Since laptops (typically) only have 1 disk, handling disk errors is very important. Bill introduced ditto blocks to handle partial disk failures. With typical filesystems, if part of the disk is corrupted/failing and that part of the disk stores your metadata, you're screwed. There's no way to access the data associated with the inaccessible metadata without backing up. With ditto blocks, ZFS stores multiple copies of the metadata in the pool. In the single disk case, we strategically store multiple copies of the metadata on different locations on disk (such as at the front and back of the disk). A subtle partial disk failure can make other filesystems useless, whereas ZFS can survive.
Matt took ditto blocks one step further and allowed the user to apply it to any filesystem's data. What this means is that you can make your more important data more reliable by stashing away multiple copies of your precious data (without muddying your namespace). Here's how you store two copies of your pictures:
fsh-mullet# zfs set copies=2 swim/Pictures fsh-mullet# zfs get copies swim/Pictures NAME PROPERTY VALUE SOURCE swim/Pictures copies 2 local fsh-mullet#
Note, the number of copies property only affects future writes (not existing data). So i recommend you set this at filesystem creation time:
fsh-mullet# zfs create -o copies=2 swim/Music fsh-mullet# zfs get copies swim/Music NAME PROPERTY VALUE SOURCE swim/Music copies 2 local fsh-mullet#
With ZFS, compression comes built-in. The current algorithms are lzjb (based on Lempel-Ziv) and gzip. Now its true that your jpegs and mp4s are already compressed quite nicely, but if you want to save capacity on other filesystems, all you have to do is:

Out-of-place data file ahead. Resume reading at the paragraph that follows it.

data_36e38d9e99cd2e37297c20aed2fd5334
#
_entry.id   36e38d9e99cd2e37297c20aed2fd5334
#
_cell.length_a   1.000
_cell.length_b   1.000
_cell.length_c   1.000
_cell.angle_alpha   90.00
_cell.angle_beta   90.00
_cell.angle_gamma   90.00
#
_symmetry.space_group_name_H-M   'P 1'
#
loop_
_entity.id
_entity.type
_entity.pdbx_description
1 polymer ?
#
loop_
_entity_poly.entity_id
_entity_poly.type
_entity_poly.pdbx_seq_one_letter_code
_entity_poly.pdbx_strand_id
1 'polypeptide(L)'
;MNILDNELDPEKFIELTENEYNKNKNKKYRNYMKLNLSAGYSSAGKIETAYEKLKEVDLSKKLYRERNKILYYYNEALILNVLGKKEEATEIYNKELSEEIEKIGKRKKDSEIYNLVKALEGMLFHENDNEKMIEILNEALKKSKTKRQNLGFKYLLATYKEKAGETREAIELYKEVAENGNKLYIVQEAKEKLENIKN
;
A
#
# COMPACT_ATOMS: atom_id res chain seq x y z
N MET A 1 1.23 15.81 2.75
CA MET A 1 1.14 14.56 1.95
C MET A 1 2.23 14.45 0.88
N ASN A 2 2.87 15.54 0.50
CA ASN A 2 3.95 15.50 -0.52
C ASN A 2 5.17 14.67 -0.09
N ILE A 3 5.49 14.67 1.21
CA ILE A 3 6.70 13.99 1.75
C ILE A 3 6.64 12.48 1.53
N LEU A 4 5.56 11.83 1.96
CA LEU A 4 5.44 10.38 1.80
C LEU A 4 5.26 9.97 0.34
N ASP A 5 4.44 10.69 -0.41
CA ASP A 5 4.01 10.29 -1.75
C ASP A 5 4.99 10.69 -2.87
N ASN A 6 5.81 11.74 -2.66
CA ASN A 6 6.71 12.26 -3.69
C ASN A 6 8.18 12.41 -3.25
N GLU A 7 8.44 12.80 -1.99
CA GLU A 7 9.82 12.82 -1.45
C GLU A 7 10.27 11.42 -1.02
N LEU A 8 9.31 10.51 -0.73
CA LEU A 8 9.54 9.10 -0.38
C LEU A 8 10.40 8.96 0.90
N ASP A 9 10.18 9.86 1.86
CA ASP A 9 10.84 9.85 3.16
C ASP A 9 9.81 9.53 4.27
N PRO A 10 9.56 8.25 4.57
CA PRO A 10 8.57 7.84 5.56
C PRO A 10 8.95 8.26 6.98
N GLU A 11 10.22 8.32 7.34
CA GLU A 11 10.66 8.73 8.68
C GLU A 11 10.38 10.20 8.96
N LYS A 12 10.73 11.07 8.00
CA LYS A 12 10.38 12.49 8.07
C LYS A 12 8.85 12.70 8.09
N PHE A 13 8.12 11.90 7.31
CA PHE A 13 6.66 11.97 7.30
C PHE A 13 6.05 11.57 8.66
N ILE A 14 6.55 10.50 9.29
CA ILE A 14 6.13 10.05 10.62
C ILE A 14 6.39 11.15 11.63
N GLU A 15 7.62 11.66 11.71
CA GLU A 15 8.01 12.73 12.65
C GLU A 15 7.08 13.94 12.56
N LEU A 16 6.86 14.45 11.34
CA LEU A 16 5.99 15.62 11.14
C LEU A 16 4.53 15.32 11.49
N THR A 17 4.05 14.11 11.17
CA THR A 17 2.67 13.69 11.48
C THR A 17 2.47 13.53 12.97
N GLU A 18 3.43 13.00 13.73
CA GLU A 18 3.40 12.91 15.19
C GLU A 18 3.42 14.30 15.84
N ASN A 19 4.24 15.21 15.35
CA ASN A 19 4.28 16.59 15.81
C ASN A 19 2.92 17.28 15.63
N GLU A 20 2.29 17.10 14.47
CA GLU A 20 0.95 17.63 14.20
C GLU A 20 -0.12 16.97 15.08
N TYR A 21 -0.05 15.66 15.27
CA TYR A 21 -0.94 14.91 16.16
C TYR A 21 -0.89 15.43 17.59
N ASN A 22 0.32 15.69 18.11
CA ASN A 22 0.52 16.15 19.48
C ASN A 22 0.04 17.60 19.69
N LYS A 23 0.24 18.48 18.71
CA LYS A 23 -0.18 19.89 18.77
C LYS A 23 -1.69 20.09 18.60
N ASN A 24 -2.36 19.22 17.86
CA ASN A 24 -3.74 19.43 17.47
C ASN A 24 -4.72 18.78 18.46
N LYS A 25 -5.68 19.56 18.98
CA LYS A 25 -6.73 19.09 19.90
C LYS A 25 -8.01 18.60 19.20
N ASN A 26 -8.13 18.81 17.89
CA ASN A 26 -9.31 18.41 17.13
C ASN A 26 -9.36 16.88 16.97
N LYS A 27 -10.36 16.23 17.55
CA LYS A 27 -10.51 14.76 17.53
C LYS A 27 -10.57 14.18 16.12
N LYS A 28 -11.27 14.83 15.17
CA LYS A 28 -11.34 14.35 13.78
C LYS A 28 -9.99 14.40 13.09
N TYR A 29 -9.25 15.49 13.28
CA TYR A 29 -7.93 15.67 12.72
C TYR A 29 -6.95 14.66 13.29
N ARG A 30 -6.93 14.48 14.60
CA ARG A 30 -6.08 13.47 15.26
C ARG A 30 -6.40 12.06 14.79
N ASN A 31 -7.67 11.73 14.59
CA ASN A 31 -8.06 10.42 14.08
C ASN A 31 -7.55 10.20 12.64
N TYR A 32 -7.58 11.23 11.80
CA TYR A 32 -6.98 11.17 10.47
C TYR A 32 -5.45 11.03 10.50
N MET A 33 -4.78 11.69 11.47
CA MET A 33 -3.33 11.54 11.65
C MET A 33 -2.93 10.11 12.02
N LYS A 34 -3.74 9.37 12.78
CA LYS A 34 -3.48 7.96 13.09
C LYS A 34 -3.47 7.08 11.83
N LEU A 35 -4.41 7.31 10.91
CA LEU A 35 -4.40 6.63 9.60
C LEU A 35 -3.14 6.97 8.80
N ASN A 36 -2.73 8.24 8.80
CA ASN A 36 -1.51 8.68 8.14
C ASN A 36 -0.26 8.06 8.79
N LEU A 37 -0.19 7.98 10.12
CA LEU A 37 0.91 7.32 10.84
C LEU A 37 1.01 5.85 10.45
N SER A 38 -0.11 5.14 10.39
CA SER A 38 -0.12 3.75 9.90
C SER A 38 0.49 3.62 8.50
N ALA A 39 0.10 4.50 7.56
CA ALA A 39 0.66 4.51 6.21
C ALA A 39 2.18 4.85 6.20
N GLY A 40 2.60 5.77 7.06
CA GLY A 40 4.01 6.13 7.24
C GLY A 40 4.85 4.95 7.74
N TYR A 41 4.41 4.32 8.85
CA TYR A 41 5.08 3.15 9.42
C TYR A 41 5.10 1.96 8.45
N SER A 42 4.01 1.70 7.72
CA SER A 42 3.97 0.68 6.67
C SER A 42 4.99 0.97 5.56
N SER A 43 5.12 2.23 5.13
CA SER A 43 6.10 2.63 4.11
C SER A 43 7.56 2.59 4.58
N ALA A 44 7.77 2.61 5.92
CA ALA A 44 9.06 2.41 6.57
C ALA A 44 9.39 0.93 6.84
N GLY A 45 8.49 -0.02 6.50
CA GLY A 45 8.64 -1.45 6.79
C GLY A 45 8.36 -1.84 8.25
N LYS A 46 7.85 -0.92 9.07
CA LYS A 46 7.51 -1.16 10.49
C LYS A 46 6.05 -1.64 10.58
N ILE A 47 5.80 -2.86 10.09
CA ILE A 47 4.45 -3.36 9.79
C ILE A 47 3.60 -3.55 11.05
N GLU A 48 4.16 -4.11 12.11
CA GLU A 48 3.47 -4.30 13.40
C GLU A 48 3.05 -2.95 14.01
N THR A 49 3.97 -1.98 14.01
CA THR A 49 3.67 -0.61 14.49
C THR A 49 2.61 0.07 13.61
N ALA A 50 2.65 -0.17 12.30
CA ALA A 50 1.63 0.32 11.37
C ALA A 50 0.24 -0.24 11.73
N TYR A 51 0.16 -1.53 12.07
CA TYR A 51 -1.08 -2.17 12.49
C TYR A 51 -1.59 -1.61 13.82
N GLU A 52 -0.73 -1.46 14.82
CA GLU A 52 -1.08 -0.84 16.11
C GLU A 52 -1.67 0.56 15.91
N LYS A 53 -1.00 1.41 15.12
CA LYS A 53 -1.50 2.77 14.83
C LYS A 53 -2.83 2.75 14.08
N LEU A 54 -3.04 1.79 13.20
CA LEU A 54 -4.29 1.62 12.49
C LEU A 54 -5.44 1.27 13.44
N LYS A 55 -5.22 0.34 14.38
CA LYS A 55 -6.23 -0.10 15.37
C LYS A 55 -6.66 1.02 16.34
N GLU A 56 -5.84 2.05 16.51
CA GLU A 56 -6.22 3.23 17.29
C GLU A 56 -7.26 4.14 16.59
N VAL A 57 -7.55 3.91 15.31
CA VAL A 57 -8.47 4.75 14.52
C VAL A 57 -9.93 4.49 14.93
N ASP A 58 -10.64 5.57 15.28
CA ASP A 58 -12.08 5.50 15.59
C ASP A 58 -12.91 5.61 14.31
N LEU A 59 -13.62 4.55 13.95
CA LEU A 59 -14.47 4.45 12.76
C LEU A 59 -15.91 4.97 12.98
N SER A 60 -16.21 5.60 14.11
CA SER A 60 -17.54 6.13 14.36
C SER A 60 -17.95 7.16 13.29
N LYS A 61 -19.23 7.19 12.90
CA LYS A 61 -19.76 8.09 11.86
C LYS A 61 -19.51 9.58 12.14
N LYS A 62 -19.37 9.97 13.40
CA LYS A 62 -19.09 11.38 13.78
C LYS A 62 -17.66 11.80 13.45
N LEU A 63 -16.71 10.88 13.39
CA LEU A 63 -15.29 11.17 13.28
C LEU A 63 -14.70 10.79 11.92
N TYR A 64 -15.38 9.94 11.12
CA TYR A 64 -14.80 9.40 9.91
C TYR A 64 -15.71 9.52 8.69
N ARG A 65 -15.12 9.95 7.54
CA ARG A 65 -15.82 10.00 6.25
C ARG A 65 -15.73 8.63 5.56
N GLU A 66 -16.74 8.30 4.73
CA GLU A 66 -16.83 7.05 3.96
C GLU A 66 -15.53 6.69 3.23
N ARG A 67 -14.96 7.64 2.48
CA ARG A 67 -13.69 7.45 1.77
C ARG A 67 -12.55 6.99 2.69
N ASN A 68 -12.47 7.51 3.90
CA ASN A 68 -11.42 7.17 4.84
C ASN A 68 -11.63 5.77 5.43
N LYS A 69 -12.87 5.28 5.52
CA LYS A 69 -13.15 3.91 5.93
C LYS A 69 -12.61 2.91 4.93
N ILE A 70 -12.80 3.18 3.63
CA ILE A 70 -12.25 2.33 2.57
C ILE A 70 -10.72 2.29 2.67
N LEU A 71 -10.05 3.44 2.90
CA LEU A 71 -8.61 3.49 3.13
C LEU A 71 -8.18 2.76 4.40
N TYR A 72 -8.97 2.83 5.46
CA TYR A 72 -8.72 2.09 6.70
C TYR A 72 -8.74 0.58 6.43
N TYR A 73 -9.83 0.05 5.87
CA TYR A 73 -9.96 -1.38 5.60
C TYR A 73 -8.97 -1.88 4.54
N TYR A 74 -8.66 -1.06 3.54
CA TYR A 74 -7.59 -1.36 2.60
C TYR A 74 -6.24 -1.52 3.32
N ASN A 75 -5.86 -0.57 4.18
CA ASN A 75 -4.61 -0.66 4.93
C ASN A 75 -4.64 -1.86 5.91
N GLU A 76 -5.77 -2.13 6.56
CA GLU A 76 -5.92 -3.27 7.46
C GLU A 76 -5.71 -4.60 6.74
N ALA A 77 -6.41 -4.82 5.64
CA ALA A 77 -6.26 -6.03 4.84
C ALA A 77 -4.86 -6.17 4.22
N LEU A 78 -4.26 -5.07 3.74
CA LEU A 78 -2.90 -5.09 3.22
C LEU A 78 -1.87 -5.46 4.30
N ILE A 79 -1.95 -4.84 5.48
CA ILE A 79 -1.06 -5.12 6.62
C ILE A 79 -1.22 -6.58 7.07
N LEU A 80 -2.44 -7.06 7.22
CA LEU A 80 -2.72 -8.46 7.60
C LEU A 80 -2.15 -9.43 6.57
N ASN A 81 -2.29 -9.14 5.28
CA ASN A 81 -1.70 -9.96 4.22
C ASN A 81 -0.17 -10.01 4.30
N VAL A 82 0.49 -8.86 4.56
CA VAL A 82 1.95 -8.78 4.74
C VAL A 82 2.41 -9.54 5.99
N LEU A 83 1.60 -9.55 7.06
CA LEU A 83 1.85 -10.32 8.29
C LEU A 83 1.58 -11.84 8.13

fsh-mullet# zfs set compression=on swim/Documents fsh-mullet# zfs get compression swim/Documents NAME PROPERTY VALUE SOURCE swim/Documents compression on local fsh-mullet#
The default compression algorithm is lzjb. If you want to use gzip, then do:
fsh-mullet# zfs set compression=gzip swim/Documents fsh-mullet# zfs get compression swim/Documents NAME PROPERTY VALUE SOURCE swim/Documents compression gzip local fsh-mullet#
That single disk stickiness
A major problem with laptops today is the single point of failure: the single disk. It makes complete sense today that laptops are designed this way given the physical space and power issues. But looking foward, as, say, flash gets cheaper and cheaper as well as more reliable, it becomes more and more of a possibility to replace the single disk in laptops. So now that you save physical space, you can actually fit more than one flash device in the laptop. Wouldn't it be really cool if you could then build RAID ontop of the multiple devices? Introducing some hardware RAID controller doesn't make any sense - but software RAID does.
Creating a mirrored pool is easy:
diskmonster# zpool create swim mirror c7t0d0 c7t1d0 diskmonster# zpool status pool: swim state: ONLINE scrub: none requested config: NAME STATE READ WRITE CKSUM swim ONLINE 0 0 0 mirror ONLINE 0 0 0 c7t0d0 ONLINE 0 0 0 c7t1d0 ONLINE 0 0 0 errors: No known data errors diskmonster#
Similarly, creating a RAID-Z is also easy:
diskmonster# zpool create swim raidz c7t0d0 c7t1d0 c7t2d0 c7t5d0 diskmonster# zpool status pool: swim state: ONLINE scrub: none requested config: NAME STATE READ WRITE CKSUM swim ONLINE 0 0 0 raidz1 ONLINE 0 0 0 c7t0d0 ONLINE 0 0 0 c7t1d0 ONLINE 0 0 0 c7t2d0 ONLINE 0 0 0 c7t5d0 ONLINE 0 0 0 errors: No known data errors diskmonster#
With either of these configurations, your laptop can now handle a whole device failure.
ZFS on a laptop - a perfect fit.